Tech Writers Surprised At Facebook ‘Pay-For-Play’

I confess that I was surprised to read Nick Bilton’s piece the other day, where he finally realized that Facebook’s EdgeRank is siphoning off his followers as part of an ‘advertising’ model that is more like a Mafia shakedown than advertising. Other tech writers (Anthony De Rosa, Felix Salmon) also seemed surprised. But EdgeRank is year-old news, and many have griped a long time ago:

Ryan Holiday, How Facebook Gets Away With Being Broken On Purpose

I don’t mean to pile on any of these well-meaning writers. (Some, like Zach Seward at Quartz, pretty much nailed it with his analysis of how Facebook tweaks “the black box that is EdgeRank,” in order to promote and incentivize features). They are right to be outraged and perplexed. Facebook’s pay-for-placement program is ridiculous. Except it’s been ridiculous for quite some time. And apparently part of the reason Facebook has been able to get away with it is that few media gatekeepers, who are supposed to follow this stuff for a living, know how the platform really works.

The common dismissal I’ve seen from far too many journalists–“how else should Facebook make money?”–implies that they or their sources just don’t understand the ad business. They aren’t able to see that Facebook’s sponsored story play is fundamentally different from most ad models.

Take Tumblr’s new ad platform Radar, on which I have done six-figures worth of buying for my client American Apparel. To create it, Tumblr designed entirely new advertising space on the platform that people have to pay to be a part of. In that case, buyers didn’t previously have access to it so if they want it, they have to pay for it. Tumblr’s interest is to make that space as attractive and valuable as possible to buyers, so they’ll pay for it. In this case, our interests are aligned–however long it took Tumblr to get here.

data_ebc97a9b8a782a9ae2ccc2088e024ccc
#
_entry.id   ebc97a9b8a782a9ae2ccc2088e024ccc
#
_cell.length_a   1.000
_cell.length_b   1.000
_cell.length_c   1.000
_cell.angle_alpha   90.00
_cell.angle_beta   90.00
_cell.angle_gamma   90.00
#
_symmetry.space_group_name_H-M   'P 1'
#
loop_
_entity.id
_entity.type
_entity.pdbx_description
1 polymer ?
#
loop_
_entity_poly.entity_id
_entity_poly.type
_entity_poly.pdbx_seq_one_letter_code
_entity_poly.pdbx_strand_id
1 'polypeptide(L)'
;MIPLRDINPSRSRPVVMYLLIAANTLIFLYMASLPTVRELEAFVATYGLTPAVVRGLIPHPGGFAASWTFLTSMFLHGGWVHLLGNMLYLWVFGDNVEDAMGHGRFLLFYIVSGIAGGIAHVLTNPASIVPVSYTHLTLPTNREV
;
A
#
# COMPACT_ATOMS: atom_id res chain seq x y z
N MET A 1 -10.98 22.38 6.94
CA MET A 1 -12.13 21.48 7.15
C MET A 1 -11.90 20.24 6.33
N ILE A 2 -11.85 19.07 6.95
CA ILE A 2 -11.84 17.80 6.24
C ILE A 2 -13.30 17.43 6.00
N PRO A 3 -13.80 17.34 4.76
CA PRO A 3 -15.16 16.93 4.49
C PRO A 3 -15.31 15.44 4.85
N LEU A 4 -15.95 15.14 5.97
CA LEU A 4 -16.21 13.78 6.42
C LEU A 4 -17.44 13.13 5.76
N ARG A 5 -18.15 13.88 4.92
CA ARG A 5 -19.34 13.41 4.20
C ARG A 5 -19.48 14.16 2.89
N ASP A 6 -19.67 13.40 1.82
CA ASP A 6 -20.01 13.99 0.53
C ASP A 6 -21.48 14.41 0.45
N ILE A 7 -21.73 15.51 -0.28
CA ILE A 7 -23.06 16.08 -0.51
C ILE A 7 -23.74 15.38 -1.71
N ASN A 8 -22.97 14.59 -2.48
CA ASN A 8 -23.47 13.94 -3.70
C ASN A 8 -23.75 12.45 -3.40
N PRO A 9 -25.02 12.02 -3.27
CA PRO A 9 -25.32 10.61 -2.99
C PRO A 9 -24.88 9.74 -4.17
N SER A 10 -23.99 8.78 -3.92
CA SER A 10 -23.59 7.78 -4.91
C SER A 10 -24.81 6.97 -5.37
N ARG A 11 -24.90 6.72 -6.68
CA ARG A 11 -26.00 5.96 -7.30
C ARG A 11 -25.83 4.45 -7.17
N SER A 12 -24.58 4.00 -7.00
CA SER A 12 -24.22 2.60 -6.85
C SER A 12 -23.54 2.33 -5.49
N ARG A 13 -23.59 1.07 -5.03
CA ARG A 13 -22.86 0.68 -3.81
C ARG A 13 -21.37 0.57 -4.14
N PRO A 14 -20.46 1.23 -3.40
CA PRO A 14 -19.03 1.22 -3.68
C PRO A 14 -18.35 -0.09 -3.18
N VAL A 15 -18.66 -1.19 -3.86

That’s very different from Facebook’s model, in which the worse Facebook posts ‘work’ for brands, the more brands will need to pay Facebook. That means that Facebook and I now have divergent interests. Intentionally or not, the less my posts show up, the more I need to spend to cover the difference, especially since brands have invested in and become dependent on Facebook over the years.

And all the more reason for all of us – including brands – to ditch Facebook, just like all the teenagers are.

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